Friday, November 30, 2012

Cucumber Idli - Kadamb (Taushe Idli)

Do not know if I have ever confessed but I love one salad vegetable a lot - Cucumbers. This all began when Ma would insist that we eat one salad item as kids (which we hated at that time). I began with Cucumbers and Baby Onions. Few times, I would use Small Baby Onions and slather them in lime juice and salt (the ones we get in South Canara). They are available in the local markets as Bundled Onions (Ghonche Piyav) and are usually sold as a cluster of 20-30 onions. We always had 2-3 of the bundles as reserve stock in my Ammama's (Grandma) pantry comprising of vegetables, lentils, pulses, spices and flours. All the grand kids would compete on who would jump higher to grab the onions from the bundle. She would tie them with Plantain threads (Vayu) and suspend them to an iron rod which was hung between the wooden beams. We had traditional wood ceiling in our grandparents home. She would stock up Chinese Cucumber (Magge) and Ash Gourd (Kuvale) in this fashion.

My Ma made Cucumber Cake in the traditional Aluminum oven with sand at the bottom during our summer vacations. The cake was baked on the gas stove on very low flame cooked for a long period of time. The cake was so big that we would never be able to finish all of it. Some of the portions went to our extended family and friends. She also occasionally makes Cucumber Dosa (Taushe Bhakri) which turns out very tasty. A special variety of Cucumber which are pale light green skinned are best for this variety of Dosa. This is usually available during monsoon season in India. Another item Ma frequently makes is Cucumber Idli. Its also known as Taushe Kadamb. I wanted to steam these Idlis at home on many occasions but the lack of essential ingredient - Turmeric leaves (Haldi Paan) held me back. This time, I had a good stock of them and used the fresh leaves for the Idli. My Ma uses dried Curry leaves stem (Shigir in Konkani) to stitch the Idli containers made from Jackfruit leaves also known as Khotto. I used our good old toothpick to stitch the leaves together. The aroma wafting in the kitchen when the Idlis are steaming is simply awesome. It takes me right back to my parents home. 

The Idli is supposed to be eaten with fresh home made butter (Loni) and is best enjoyed when eaten straight out of the steamer when its piping hot. The essence of Turmeric leaves seeps in the Idli thereby taking it a few notches higher in terms of flavor and uniqueness of this Idli. I have also tried to steam the Idlis in pressure cooker (without the whistle) and they turned out fine. Take your pick for choice of steamer. Either ways, the result should be the same. The preparation is a bit labor intensive but the taste compensates for all the hard work.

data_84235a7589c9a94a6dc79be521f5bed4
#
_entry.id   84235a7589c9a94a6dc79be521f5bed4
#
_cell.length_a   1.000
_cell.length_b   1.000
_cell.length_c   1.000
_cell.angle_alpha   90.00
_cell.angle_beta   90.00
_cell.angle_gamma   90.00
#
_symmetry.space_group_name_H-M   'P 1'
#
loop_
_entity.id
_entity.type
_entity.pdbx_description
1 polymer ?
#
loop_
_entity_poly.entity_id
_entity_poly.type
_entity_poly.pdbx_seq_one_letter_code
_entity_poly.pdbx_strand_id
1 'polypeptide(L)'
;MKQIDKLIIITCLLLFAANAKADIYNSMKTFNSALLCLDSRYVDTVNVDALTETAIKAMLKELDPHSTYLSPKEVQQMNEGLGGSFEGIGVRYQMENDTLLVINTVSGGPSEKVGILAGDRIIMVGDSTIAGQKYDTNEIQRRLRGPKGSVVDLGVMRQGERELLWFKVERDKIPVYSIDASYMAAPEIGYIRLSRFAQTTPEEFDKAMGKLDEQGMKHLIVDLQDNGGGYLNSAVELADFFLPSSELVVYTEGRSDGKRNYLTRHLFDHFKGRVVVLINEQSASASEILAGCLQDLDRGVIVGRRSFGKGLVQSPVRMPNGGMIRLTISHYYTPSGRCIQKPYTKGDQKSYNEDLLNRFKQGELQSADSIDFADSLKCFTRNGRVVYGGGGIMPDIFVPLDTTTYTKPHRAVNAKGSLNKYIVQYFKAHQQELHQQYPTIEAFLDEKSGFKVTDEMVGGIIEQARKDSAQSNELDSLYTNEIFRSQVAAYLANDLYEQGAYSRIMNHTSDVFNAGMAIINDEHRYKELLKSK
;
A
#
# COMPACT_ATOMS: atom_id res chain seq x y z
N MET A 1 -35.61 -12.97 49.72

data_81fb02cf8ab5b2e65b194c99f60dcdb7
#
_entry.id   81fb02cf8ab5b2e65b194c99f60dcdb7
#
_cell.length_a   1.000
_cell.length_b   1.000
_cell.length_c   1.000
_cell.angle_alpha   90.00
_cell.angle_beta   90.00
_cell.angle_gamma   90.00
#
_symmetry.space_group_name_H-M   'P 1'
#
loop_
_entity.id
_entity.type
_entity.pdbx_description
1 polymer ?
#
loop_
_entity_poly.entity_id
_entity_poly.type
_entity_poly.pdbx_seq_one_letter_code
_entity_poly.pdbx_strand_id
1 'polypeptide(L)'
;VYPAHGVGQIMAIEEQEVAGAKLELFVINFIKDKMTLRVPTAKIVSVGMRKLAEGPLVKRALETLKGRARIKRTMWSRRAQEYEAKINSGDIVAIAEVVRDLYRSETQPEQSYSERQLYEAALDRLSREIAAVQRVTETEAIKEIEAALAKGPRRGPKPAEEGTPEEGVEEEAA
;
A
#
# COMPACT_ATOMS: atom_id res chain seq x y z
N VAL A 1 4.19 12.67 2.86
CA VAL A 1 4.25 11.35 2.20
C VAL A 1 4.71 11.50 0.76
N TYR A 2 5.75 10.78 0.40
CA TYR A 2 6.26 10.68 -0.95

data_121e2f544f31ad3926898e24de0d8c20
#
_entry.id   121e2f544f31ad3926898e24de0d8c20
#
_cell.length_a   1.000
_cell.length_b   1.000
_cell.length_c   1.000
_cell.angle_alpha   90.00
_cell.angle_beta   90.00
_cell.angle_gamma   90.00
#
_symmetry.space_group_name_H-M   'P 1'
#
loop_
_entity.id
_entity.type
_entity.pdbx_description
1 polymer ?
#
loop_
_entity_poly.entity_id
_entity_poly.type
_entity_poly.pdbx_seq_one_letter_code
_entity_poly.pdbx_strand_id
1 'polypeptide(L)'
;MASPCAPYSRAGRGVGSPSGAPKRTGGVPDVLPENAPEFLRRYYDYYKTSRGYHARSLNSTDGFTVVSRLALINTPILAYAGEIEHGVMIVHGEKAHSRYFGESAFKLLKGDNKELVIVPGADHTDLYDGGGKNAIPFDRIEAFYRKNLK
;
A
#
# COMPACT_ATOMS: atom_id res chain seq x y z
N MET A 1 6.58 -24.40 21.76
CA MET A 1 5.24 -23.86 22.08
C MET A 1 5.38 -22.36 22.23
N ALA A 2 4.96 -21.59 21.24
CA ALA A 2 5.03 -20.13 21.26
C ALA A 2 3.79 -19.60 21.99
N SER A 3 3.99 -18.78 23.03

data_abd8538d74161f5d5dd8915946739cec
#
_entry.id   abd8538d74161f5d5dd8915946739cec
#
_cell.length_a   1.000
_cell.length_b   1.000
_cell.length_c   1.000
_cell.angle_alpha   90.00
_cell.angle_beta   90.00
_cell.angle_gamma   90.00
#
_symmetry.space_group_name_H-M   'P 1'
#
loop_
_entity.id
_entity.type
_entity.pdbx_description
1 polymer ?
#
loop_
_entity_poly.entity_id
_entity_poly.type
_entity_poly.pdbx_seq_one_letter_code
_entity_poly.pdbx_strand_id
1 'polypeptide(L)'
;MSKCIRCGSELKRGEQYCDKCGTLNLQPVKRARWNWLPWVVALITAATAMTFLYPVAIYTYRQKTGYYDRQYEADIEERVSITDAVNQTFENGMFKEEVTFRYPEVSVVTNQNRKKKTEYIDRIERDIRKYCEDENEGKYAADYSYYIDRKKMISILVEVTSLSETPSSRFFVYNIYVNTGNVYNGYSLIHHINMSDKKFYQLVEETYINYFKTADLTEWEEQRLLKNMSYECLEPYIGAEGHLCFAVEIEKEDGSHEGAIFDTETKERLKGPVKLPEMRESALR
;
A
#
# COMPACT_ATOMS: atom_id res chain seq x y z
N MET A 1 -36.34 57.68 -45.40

~ Taushe Idli - Kadamb ~
Prep Time: 30 minutes
Cook Time: 20 minutes
Yield: 4-6 Idlis

Cucumber (Grated, seeds removed) - 1 and 1/4 cup
Idli Rava - 1 and 1/4 cup
Grated Coconut (fresh or frozen) - 1/4 cup

For Steaming -
Turmeric leaves - 4

For Garnish -
Home made Butter cubes

Contraption -
Idli moulds - 6

Lightly rinse the Turmeric leaves. Cut a tiny portion from the tip and the bottom of the leaf. Dab the leaves with a kitchen towel to absorb any excess moisture. Allow to dry on a mat.
Peel the cucumbers and remove the seeds. Grate it using the biggest holes on the box grater (I use a box grater which has many options for grating). Collect the cucumber water as well and do not discard it.
Once done, measure the amount of grated coconut. Add equal amount of Idli Rava. Add salt and keep it aside. The water from cucumber is absorbed by Idli Rava. Keep aside for 30 minutes. Heat water in an Idli steamer. Lightly grease the Idli moulds with Oil. Once the water in the Idli steamer is hot enough, mix the grated coconut to the previously mixed batter.
Place the leaves inside the Idli mould and pour the batter inside the mould lined with turmeric leaves. Bring the edges together and stitch it with a toothpick. Steam with the lid on for 15-20 minutes.
Check if done using a knife. Leave aside for couple of minutes and unmould by running the knife across the circumference of the mould. Serve hot with a cube of butter.

Step-by-Step Illustration -
1. Rinse the Turmeric leaves, dab the extra moisture with a towel and dry them out in a cool place.

2. Grease the Idli mould with oil, add the turmeric leaves one at time in each mould as shown.

3. Add the batter over the lined turmeric leaves and stitch the two ends of the leaf with a toothpick.
Steam for 15-20 minutes in an Idli steamer.


  1. OMG.. this is a specialty in Odiya kitchen reserved for one special festival meant for the eldest child. I love it - thanks for sharing.

  2. @ Pragyan - Thank you. That's a vital info you've shared.


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